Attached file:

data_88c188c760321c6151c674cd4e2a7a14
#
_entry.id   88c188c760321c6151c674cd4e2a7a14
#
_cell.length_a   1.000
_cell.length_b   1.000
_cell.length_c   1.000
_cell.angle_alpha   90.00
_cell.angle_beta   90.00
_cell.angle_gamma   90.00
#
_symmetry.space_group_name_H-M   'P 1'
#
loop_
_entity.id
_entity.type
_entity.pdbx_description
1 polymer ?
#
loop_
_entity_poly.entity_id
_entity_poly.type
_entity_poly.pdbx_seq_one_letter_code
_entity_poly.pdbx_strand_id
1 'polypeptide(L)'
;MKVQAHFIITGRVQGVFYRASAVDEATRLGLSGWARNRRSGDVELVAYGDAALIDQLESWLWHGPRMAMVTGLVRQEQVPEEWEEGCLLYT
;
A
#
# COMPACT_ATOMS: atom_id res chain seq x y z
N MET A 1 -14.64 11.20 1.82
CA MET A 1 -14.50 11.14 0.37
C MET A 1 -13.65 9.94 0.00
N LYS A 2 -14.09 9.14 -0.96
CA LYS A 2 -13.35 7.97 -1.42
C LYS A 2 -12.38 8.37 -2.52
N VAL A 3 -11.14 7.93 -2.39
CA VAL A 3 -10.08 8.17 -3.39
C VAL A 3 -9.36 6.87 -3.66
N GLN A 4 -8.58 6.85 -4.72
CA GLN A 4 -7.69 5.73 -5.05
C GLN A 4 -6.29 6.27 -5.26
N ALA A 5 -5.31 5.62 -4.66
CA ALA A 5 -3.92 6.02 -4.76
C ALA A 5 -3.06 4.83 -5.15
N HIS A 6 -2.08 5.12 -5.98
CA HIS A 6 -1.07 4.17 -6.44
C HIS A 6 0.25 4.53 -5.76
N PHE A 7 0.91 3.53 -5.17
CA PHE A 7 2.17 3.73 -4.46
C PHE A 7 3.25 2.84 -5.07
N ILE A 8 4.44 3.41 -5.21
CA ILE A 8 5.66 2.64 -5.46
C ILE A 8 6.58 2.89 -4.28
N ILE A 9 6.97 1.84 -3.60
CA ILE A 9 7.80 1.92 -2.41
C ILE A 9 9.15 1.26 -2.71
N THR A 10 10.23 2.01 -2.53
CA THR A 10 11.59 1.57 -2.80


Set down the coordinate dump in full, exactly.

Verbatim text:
data_88c188c760321c6151c674cd4e2a7a14
#
_entry.id   88c188c760321c6151c674cd4e2a7a14
#
_cell.length_a   1.000
_cell.length_b   1.000
_cell.length_c   1.000
_cell.angle_alpha   90.00
_cell.angle_beta   90.00
_cell.angle_gamma   90.00
#
_symmetry.space_group_name_H-M   'P 1'
#
loop_
_entity.id
_entity.type
_entity.pdbx_description
1 polymer ?
#
loop_
_entity_poly.entity_id
_entity_poly.type
_entity_poly.pdbx_seq_one_letter_code
_entity_poly.pdbx_strand_id
1 'polypeptide(L)'
;MKVQAHFIITGRVQGVFYRASAVDEATRLGLSGWARNRRSGDVELVAYGDAALIDQLESWLWHGPRMAMVTGLVRQEQVPEEWEEGCLLYT
;
A
#
# COMPACT_ATOMS: atom_id res chain seq x y z
N MET A 1 -14.64 11.20 1.82
CA MET A 1 -14.50 11.14 0.37
C MET A 1 -13.65 9.94 0.00
N LYS A 2 -14.09 9.14 -0.96
CA LYS A 2 -13.35 7.97 -1.42
C LYS A 2 -12.38 8.37 -2.52
N VAL A 3 -11.14 7.93 -2.39
CA VAL A 3 -10.08 8.17 -3.39
C VAL A 3 -9.36 6.87 -3.66
N GLN A 4 -8.58 6.85 -4.72
CA GLN A 4 -7.69 5.73 -5.05
C GLN A 4 -6.29 6.27 -5.26
N ALA A 5 -5.31 5.62 -4.66
CA ALA A 5 -3.92 6.02 -4.76
C ALA A 5 -3.06 4.83 -5.15
N HIS A 6 -2.08 5.12 -5.98
CA HIS A 6 -1.07 4.17 -6.44
C HIS A 6 0.25 4.53 -5.76
N PHE A 7 0.91 3.53 -5.17
CA PHE A 7 2.17 3.73 -4.46
C PHE A 7 3.25 2.84 -5.07
N ILE A 8 4.44 3.41 -5.21
CA ILE A 8 5.66 2.64 -5.46
C ILE A 8 6.58 2.89 -4.28
N ILE A 9 6.97 1.84 -3.60
CA ILE A 9 7.80 1.92 -2.41
C ILE A 9 9.15 1.26 -2.71
N THR A 10 10.23 2.01 -2.53
CA THR A 10 11.59 1.57 -2.80